• 1 cup / 100g Carrot, sliced into thin matchsticks (approx 1 large carrot)
  • 1/2 cup / 70g Unsalted Peanuts
  • 3 Eggs (2 whole in the filling, 1 egg white only for brushing rolls)
  • 1.4oz / 40g dried Glass Noodles
  • 2 large cloves Garlic, peeled
  • 1 shallow handful (approx 0.4oz/10g) Coriander/Cilantro Stalks (see notes)
  • 2 tsp EACH: Oyster Sauce, Light Soy Sauce
  • 1 tsp Sugar
  • 1/2 tsp White Pepper
  • Vegetable/Sunflower/Peanut Oil for frying (approx 4cups/1 litre for deep frying and 1 tbsp for frying filling)

Dipping Sauce

  • 1 cup / 240ml Water
  • 1/2 cup / 100g Granulated/Caster Sugar
  • 1 tbsp Tamarind
  • 1/4 cup / 35g Unsalted Peanuts
  • 1/4 tsp EACH: Salt, Chilli Flakes (or to taste)


  • Noodles: Soak noodles in warm water until soft, but still slightly al dente (15mins or so). Drain, then roughly cut a couple of times with scissors to shorten them.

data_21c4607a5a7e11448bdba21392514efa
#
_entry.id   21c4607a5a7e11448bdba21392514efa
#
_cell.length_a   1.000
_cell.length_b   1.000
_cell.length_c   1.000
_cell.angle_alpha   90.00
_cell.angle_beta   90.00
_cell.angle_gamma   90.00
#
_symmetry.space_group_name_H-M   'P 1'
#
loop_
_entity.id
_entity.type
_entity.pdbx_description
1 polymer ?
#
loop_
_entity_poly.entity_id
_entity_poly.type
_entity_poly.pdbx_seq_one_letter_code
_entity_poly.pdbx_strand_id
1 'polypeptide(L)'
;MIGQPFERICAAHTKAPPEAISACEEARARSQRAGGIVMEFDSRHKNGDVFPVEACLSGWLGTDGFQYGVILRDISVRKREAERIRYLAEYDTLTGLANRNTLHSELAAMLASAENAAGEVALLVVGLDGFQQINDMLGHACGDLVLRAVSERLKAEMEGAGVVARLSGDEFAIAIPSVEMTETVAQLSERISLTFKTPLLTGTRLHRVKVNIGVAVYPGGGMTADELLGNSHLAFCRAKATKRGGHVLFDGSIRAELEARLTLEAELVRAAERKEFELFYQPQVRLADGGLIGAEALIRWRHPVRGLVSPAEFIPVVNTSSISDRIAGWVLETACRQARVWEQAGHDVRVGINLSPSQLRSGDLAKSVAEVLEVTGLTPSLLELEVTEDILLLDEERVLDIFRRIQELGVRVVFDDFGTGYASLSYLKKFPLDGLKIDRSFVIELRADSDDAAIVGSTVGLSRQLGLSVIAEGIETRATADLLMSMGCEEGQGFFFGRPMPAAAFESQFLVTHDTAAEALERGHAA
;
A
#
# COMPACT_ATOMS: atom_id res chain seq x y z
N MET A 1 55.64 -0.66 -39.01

• Peanuts: Add all of the peanuts (for the sauce and filling) to a dry pan over medium heat and fry until deep golden and lightly charred, shaking regularly. Pour into a pestle and mortar and crush to a large crumb texture, with some larger pieces here and there. Remove from pestle and mortar and separate 1/3 for the dip and 2/3 for the filling.
  • Garlic/Coriander: Add 2 large peeled cloves of garlic and a handful of coriander stems to the pestle and mortar. Smash into a paste, then add to a large wok or pan over medium heat with 1 tbsp oil. Fry for a minute or so.
  • Pork: Add in pork and fry until no longer pink, breaking up with your wooden spoon as you go. Add in oyster sauce, soy sauce, sugar & white pepper and continue frying until all the moisture is soaked up by the pork.
  • Stir Fry Filling: Stir in soaked noodles, then make space in the centre of the pan. Crack in two eggs and break them up with your wooden spoon. Stir everything for a couple of minutes until the egg scrambles. Add in cabbage & carrot and continue frying until it just begins to soften, then toss in beansprouts and fry for another couple of mins until the beansprouts soften slightly. Turn off heat and stir through peanuts.